In the day-to-day activities of running a household, rarely do spouses stop to appreciate all the things they do for one another. Those what-would-I-do-without-you moments are typically reserved for special occasions like Valentine’s Day and wedding anniversaries, or for the occasional crises that pull a family together. But as they say, you don’t know what you’ve got ‘til it’s gone — and that’s where a loss of consortium claim comes into play.
The spouse of the injured person in a personal injury suit has a right to file his or her own complaint seeking damages for loss of consortium. Often thought of as a euphemism for loss of sexual relations, the claim actually encompasses a whole range of spousal duties that are considered a normal part of the marital relationship: love, affection, services, support, companionship, aid, and yes, sexual relations. In fact, before the women’s rights movements of the late 19th and 20th centuries, only the husband of an injured woman was permitted to sue for loss of consortium, because it was assumed, in essence, that he had lost the services of his live-in housekeeper.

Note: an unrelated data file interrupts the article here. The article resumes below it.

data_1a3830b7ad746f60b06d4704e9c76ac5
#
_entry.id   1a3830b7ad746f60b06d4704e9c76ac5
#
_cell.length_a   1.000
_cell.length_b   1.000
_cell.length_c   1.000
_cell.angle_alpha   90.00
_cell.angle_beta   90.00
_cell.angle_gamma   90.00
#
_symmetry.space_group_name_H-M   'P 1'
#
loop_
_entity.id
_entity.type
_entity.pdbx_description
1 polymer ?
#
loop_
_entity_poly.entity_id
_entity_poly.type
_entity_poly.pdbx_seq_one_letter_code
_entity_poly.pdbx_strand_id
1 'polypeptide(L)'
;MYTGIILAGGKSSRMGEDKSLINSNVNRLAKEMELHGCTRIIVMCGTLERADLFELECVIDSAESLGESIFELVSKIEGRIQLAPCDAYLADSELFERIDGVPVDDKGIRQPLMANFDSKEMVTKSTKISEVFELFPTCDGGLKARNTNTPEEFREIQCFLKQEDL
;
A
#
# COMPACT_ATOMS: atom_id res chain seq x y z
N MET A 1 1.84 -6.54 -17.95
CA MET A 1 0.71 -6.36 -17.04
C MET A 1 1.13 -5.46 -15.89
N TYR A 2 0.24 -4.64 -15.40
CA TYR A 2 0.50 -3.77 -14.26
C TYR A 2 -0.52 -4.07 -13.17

As marriages evolved into an equal partnership, it became clear that either spouse can sustain losses when the other is injured, so loss of consortium claims became available to both spouses. In addition, beginning in the 1980s, some states began to acknowledge loss of parental consortium as an actionable claim by the child of an injured parent, particularly in cases of wrongful death. However, one old-fashioned notion remains: No state currently permits loss of consortium claims by non-married couples.